There are terrestrial leeches, there are fresh water leeches, there are marine leeches. There's just this huge diversity of form, color, pattern and even of behavior.

And most of them are not very specific, in terms of what they'll feed on, but some of them are. Some of them are very specific to fish, and there's even one in Africa that lives exclusively in the rectum of hippopotamus.


MARK SIDDALL: Yes, well, there was a paper written called, "Leeches Ride the Tunnel of Love," because they mate there.


Leeches have been crawling and swimming around Earth for hundreds of millions of years. For Siddall, these graceful creatures are fascinating, even beautiful, despite their taste for blood.

MARK SIDDALL: Leeches are unnecessarily maligned. They don't take more blood than you can reproduce by yourself. And you know what? Unlike a mosquito or a black fly, they don't transmit any parasites. And quite frankly, if you took some time to have a look at them, you'd see just how pretty they are. I know most people don't really think about conserving leeches, but just like any group of organisms on the face of this planet, wouldn't it be just a little bit colder and darker without them?


NEIL DeGRASSE TYSON: Ever wonder what the chances really are of finding a needle in a haystack? Think they're about as good as finding space aliens?

The search for intelligent life beyond Earth has been going on now for 40 years. Some folks figure, "Hey, if they haven't found it by now, it's probably not there." But as correspondent Andrea Kissick reports, compared to needle hunting, looking for alien life in all the billions of possible places out there is much, much harder.

ANDREA KISSACK: Okay, imagine you're at the beach. In order to figure out if there are fish in the ocean, you dip an empty glass into the water and look fish in the glass, well, there must be no fish in the ocean. Not too logical, is it? But that's exactly the type of reasoning that's plagued Dr. Jill Tarter for years in her long search for intelligent life in our galaxy.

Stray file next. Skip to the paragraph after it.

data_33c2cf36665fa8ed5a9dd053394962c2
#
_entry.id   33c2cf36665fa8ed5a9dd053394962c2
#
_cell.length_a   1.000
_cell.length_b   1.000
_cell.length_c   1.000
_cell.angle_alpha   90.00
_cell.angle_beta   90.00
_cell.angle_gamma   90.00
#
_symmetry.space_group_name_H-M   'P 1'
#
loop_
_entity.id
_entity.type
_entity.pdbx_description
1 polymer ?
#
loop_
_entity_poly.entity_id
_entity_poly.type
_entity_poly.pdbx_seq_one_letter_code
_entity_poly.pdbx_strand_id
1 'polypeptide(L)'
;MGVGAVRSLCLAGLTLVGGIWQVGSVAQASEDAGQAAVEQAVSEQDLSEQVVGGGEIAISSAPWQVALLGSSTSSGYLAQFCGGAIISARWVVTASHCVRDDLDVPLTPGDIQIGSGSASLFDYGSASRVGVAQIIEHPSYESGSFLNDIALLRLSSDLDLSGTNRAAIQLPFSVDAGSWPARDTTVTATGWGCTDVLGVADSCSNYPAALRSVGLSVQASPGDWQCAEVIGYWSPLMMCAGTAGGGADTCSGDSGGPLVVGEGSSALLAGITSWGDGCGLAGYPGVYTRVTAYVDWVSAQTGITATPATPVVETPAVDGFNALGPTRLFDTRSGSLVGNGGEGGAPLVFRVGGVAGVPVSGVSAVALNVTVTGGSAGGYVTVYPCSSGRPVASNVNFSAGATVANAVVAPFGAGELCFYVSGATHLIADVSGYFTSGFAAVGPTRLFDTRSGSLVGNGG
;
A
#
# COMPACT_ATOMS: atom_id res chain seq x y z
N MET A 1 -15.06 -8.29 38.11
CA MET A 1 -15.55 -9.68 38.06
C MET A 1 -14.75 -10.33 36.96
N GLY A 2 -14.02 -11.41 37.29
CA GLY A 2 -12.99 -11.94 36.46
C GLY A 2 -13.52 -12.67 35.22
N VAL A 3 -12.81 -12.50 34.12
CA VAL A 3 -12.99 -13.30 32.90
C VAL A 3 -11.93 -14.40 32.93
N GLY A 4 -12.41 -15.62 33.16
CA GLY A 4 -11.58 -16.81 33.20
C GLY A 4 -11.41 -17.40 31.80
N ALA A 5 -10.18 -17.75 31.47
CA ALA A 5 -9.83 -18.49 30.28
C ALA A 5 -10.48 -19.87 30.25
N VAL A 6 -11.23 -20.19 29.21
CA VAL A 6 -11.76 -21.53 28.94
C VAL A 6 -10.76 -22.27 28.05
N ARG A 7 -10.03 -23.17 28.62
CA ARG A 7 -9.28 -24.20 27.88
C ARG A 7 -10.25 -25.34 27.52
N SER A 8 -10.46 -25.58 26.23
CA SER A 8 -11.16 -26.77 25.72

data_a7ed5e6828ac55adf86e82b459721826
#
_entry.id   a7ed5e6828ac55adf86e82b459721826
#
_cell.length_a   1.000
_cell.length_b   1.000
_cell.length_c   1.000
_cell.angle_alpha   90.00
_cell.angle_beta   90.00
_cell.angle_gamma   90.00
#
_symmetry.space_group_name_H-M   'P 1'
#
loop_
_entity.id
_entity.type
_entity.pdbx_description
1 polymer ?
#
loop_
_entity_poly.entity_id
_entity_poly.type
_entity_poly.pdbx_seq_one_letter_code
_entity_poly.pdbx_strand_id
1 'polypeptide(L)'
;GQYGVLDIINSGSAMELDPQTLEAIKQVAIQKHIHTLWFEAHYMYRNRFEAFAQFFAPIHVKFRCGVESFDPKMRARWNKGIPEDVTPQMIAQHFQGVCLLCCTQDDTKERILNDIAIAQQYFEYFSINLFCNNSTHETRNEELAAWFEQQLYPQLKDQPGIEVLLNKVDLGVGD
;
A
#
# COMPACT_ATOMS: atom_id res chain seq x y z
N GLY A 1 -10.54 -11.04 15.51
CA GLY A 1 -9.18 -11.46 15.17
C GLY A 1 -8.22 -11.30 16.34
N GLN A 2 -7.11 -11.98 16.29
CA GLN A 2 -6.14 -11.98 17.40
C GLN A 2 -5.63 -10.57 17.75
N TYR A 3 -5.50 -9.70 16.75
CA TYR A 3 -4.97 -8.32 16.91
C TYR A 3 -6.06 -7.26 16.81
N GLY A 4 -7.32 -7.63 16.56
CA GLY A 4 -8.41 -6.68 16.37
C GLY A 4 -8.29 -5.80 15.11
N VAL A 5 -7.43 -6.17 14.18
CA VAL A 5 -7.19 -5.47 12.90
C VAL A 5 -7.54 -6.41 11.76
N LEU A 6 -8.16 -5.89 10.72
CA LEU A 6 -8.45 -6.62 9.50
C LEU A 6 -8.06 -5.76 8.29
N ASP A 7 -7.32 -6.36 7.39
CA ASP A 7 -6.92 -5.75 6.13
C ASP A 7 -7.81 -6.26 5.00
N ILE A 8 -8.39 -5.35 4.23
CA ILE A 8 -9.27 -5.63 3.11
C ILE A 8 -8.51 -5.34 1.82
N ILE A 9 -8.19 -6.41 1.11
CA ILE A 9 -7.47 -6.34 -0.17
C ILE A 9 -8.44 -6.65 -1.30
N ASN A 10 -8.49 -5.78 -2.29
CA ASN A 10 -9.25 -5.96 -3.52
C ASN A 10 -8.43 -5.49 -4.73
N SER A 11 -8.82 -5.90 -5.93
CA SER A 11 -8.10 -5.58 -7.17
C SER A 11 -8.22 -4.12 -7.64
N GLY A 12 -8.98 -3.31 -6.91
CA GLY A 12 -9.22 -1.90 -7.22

Astronomers like Tarter began searching for alien intelligence about four decades ago. In that 40 years, they've only managed to search 1,000 star systems—1,000 glasses of water—while an unexplored cosmic ocean lay right in front of them.

JILL TARTER: Forty years needs to be put in the context of how big the universe is, how enormous this cosmic haystack is that we're trying to search through. And, so, we've just begun.

ANDREA KISSACK: Jill knows a little something about SETI, the search for extra-terrestrial intelligence. She's the current director of the Center for SETI Research, in Mountain View, California. Like many SETI scientists, she was drawn into the search by the early work of astronomer Frank Drake.

Drake looked at the makeup of our galaxy and created an equation to determine the likelihood that other intelligent life exists. The equation offered a simple framework for modeling the problem, taking into account things like the fraction of stars with orbiting planets, the percentage of planets that go on to develop intelligent life, and the length of time that an intelligent race lasts. The results were clear: scientifically, the odds are pretty good that we are not alone.